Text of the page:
New form of developer investment: Build-to-rent schemes

Build-to-rent housing projects in NSW are relatively uncommon. That position is anticipated to change with the NSW Government recently announcing reform to the planning and tax provisions governing build-to-rent schemes.

Build-to-rent refers to a residential development in which all apartments are owned by the developer and leased to tenants. This contrasts with the traditional model of build-to-sell where the developer sells off each individual lot to a third party who then lives in it or rents it out as their own investment.

There have been two initiatives announced to incentivise developers to explore build-to-rent projects.

The first is a 50% land tax discount on the construction of certain build-to-rent projects from 1 July 2020.

The second is a proposal to prepare a new State Environmental Planning Policy (Housing Diversity) 2020 to facilitate investment into these schemes. A draft Housing Diversity SEPP has not yet been released. However, it is anticipated that the Housing Diversity SEPP will introduce definitions and planning provisions for build-to-rent housing and co-living based on the Explanation of Intended Effect released in July 2020 by the NSW Department of Planning, Industry & Environment.

It is proposed that the definition of build-to-rent housing would refer to a building that:

  • contains at least 50 self-contained dwellings that are offered for long term private rent;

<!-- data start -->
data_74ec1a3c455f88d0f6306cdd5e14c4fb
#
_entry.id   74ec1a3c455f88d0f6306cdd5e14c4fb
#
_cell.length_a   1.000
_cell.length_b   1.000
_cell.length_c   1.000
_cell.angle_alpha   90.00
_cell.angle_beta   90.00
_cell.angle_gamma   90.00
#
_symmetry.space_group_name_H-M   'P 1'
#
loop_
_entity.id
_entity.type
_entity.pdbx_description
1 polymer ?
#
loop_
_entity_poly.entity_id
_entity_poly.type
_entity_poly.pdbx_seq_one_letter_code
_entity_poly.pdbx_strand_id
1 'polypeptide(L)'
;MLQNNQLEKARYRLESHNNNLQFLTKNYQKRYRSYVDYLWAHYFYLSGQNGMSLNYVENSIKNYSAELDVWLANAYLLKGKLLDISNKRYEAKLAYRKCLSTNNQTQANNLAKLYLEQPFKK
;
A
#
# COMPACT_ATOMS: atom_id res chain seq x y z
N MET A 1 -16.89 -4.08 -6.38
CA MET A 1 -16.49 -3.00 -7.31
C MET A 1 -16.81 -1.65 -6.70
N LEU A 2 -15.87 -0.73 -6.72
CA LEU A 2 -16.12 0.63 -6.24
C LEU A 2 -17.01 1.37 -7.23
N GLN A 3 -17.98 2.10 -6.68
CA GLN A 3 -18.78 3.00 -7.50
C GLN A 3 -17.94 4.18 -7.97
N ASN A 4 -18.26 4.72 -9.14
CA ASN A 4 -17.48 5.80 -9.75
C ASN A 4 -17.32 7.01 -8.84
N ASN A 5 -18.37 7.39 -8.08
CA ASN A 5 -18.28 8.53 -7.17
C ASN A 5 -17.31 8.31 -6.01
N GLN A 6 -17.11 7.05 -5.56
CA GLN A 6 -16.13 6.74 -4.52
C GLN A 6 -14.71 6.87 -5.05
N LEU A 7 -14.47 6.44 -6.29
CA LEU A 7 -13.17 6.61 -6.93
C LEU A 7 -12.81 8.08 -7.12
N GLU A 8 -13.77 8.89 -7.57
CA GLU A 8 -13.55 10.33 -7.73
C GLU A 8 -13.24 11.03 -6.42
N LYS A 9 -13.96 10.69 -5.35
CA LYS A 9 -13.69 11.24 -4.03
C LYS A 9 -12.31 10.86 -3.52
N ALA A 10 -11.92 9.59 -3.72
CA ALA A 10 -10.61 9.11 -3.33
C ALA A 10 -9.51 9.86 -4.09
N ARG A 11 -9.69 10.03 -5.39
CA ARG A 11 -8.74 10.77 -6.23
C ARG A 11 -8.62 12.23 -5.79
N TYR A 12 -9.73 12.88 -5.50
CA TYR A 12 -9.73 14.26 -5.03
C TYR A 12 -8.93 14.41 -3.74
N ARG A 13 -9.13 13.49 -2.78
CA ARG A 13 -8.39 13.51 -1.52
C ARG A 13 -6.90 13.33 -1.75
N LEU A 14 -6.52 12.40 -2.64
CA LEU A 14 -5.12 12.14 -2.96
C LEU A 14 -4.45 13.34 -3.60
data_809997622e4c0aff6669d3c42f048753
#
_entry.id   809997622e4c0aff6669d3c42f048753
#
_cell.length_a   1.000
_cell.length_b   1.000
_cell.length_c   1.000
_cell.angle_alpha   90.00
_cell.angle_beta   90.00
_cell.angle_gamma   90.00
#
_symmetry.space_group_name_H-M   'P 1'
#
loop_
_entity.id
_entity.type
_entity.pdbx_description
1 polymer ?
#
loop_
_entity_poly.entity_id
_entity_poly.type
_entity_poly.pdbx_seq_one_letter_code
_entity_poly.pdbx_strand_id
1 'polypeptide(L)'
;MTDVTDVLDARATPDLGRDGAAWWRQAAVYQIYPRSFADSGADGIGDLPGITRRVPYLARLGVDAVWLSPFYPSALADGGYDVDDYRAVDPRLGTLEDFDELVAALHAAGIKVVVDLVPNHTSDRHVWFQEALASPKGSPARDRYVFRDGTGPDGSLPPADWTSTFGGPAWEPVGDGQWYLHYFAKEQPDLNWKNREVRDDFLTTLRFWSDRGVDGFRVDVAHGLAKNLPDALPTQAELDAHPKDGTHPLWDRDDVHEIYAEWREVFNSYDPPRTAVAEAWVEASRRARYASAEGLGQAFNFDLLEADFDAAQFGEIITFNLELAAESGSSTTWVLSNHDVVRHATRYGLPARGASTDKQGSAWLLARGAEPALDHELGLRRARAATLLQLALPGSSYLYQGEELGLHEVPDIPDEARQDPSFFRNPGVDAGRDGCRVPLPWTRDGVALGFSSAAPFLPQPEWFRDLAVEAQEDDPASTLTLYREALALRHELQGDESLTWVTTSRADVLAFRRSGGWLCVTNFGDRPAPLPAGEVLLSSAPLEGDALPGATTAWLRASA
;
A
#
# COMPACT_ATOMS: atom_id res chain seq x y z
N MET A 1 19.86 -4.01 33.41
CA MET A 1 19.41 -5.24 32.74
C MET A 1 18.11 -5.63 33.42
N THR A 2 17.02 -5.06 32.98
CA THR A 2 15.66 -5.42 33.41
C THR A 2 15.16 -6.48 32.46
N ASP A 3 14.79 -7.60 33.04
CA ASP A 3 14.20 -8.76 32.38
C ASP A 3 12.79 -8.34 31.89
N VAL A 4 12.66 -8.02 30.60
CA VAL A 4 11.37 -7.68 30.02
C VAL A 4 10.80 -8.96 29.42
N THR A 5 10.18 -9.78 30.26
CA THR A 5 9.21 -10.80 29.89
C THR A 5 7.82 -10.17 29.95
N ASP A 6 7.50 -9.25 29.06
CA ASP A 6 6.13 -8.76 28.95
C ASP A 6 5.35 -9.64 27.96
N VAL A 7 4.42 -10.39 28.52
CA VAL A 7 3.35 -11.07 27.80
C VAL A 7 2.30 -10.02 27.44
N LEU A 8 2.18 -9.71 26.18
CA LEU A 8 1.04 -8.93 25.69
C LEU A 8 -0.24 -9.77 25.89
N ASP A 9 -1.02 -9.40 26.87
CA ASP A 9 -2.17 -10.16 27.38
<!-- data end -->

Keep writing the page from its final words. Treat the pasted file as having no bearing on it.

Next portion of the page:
• is held within a single ownership;
  • is operated by a single management entity; and
  • includes on-site management.

It is proposed that the definition of co-living would refer to a building held in a single ownership that:

  • provides tenants with a principal place of resident for 3 months or more;
  • includes on-site management;
  • includes a communal living room and may include other shared facilities, such as a communal bathroom, kitchen or laundry; and
  • has at least 10 private rooms, some or all of which may have private kitchen and/or bathroom facilities, with each private room accommodating not more than two adults.

It is intended that the Housing Diversity SEPP will also include a mechanism where the building may change from a build-to-rent scheme to a strata-titled apartment development.

The schemes would only be permitted in certain zones including R4- High Density Residential, R3- Medium Density Residential and B4-Mized Use.

Unfavourable GST conditions are a concern for the build-to-rent developer market. Potentially the market would need to rely on government subsidies to operate because while GST is passed down to buyers in a build-to-sell model, GST can’t be passed down in a build-to-rent model.

Tenancies could also prove problematic for developers if there are frequent changes in occupancy rates.

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